BEIRUT More then 120 Syrian security officers were killed in battles with gunmen, state television said, in the first report of large-scale clashes in a revolt against President Bashar al-Assad.
The report said on Monday armed groups set government buildings ablaze in the northwestern town of Jisr al-Shughour, stole five tonnes of dynamite and were firing at civilians and security forces with machineguns and rocket-propelled grenades.
Wissam Tarif, director of human rights organisation Insan, disputed the official report, saying the clashes were between loyalist troops and army members who had defected. He called the number of deaths "inconsistent".
"An army unit or division arrived to the area in the morning. It seems then another unit (in the afternoon) arrived to contain the defection," Tarif told Reuters. He said several people in Jisr al-Shoghour had confirmed that version of events.
Opposition activists said earlier that forces had launched a security operation in the town on Saturday and at least 37 residents and 10 police had been killed. It was impossible to verify the conflicting accounts as authorities have prevented most international media from operating in Syria.
"The security forces have managed to end a blockade of one of the neighbourhoods that was seized by the gunmen for awhile and are now battling them to end the blockade of the other neighbourhoods," the television said.
"The gunmen mutilated some of the bodies and threw some into the river. The people in Jisr al-Shughour are urging the army to intervene speedily," it said.
Interior Minister Mohammad Ibrahim al-Shaar said authorities would respond firmly to armed attacks and Information Minister Adnan Mahmoud said the army, which has so far stayed out of the town, "will carry out their national duty to restore security".
Rights groups say 1,000 civilians have been killed in protests against the president which have swept from the southern city of Deraa to the Mediterranean coast and eastern Kurdish regions.
French Foreign Minister Alain Juppe said France was ready to ask the U.N. Security Council to vote on a draft resolution condemning Syria for its crackdown despite the threat that Russia would veto the measure.
"The situation is very clear. In Syria, the process of reform is dead and we think that Bashar has lost his legitimacy to rule the country," Juppe said in Washington on Monday.
"We'll see what the Russians will do. If they veto, they will take their responsibility. Maybe if they see that there are 11 votes in favour of the resolution, they will change their mind. So there is a risk to take and we're ready to take it."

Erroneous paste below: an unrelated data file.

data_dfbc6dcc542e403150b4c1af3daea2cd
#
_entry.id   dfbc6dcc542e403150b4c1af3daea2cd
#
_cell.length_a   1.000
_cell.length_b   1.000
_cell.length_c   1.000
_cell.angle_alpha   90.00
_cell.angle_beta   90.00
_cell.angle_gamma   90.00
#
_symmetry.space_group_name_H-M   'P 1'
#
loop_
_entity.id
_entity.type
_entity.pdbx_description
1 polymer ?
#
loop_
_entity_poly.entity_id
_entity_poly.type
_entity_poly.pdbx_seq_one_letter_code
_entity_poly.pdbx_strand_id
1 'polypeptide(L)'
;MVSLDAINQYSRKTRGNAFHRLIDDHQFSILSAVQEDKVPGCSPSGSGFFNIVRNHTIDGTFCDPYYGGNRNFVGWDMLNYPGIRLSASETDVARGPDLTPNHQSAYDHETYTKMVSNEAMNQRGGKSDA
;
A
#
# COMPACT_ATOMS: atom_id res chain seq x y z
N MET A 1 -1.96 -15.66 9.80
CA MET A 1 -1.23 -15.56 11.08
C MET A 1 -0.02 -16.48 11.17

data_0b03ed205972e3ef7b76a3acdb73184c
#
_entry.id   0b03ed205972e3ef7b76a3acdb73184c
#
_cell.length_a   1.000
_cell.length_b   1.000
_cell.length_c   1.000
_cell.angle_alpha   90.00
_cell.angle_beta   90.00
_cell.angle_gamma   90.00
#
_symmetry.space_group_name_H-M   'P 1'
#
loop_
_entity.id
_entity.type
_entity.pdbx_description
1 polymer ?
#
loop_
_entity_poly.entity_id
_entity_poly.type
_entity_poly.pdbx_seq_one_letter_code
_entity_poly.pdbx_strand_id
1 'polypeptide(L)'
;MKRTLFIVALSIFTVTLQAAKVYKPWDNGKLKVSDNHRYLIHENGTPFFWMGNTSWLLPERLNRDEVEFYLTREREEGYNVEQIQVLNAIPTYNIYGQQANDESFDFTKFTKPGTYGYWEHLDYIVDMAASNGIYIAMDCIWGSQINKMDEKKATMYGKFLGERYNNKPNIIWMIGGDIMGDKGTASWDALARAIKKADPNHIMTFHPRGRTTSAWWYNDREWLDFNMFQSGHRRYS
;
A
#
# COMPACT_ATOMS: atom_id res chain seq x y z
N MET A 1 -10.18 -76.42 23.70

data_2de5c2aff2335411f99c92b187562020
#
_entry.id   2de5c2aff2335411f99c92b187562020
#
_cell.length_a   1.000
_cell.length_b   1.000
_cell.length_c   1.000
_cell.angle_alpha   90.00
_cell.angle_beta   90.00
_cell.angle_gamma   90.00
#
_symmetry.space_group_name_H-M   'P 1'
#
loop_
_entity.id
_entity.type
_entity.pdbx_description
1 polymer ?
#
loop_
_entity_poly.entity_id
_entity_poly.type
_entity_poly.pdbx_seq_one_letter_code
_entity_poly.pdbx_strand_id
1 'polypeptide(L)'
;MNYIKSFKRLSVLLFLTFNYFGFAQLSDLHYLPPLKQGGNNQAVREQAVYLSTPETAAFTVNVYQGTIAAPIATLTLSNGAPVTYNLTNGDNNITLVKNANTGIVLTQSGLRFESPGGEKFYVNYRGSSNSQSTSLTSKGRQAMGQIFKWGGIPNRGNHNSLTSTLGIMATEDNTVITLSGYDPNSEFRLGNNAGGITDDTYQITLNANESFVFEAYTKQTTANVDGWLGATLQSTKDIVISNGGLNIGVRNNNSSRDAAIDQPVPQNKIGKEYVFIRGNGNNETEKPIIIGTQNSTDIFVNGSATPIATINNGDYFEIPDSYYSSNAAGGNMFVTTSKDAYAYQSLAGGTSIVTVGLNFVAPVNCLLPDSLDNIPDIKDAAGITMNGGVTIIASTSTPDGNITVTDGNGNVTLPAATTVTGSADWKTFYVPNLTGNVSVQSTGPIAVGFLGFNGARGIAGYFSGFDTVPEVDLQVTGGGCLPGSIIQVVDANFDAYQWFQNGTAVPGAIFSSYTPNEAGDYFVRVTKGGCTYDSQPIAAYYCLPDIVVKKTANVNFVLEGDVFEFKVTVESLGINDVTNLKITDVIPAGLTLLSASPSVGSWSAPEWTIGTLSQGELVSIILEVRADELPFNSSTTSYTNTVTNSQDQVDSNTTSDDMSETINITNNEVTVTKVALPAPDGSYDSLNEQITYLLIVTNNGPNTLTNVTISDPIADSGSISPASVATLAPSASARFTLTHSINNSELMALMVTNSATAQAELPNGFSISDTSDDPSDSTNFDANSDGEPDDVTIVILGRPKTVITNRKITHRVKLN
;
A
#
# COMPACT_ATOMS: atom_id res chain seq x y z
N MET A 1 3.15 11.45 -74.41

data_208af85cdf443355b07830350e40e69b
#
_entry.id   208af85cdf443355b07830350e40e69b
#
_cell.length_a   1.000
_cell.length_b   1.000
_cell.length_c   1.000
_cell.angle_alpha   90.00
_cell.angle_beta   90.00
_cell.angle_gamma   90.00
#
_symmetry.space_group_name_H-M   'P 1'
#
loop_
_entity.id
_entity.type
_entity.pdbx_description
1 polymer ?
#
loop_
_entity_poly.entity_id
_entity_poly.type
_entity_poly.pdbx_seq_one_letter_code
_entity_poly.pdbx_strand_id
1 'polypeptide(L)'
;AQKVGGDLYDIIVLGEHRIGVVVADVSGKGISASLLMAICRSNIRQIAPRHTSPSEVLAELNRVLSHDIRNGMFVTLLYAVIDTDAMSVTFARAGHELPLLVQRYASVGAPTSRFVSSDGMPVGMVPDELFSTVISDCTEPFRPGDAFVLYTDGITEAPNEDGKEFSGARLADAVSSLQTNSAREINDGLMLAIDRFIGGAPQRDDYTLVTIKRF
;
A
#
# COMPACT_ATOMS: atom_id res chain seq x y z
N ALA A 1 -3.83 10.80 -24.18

Amnesty International urged the Security Council to refer Syria to the International Criminal Court.
Syrian forces crushed an armed Islamist revolt in the city of Hama in 1982 on the orders of Bashar's father, President Hafez al-Assad, killing up to 30,000 people, leading to fears that the ferocity of the crackdown could increase further if the government comes up against an armed insurrection.
An activist told Reuters that police and members of the security forces in Jisr al-Shughour were killed by gunmen.
"Some people in some areas have taken up arms," he said.
"The situation is grave, what is happening is an armed rebellion. I oppose violence from whatever side it comes from."
Residents said violence erupted in Jisr al-Shughour on Saturday when snipers on the roof of the main post office fired at a funeral for six protesters killed the day before.
Mourners set fire to the post office, a history teacher in the town called Ahmad said. State television said eight members of the security forces were killed when gunmen attacked the post office building.
It said at least 20 security force members were killed in an ambush by "armed gangs", and 82 were killed in an attack on a security post. It said the overall death toll for security forces was more than 120.
A rebellion in Jisr al-Shughour was crushed by Bashar's father in 1980 with scores of deaths.
Assad has sent in tanks to crush demonstrations in certain flashpoints.
He also has made some reformist gestures, such as issuing a general amnesty to political prisoners and launching national dialogue, but protesters and opposition figures have dismissed such measures.
(Additional reporting by Dominic Evans in Beirut and Andrew Quinn in Washington; editing by Elizabeth Piper)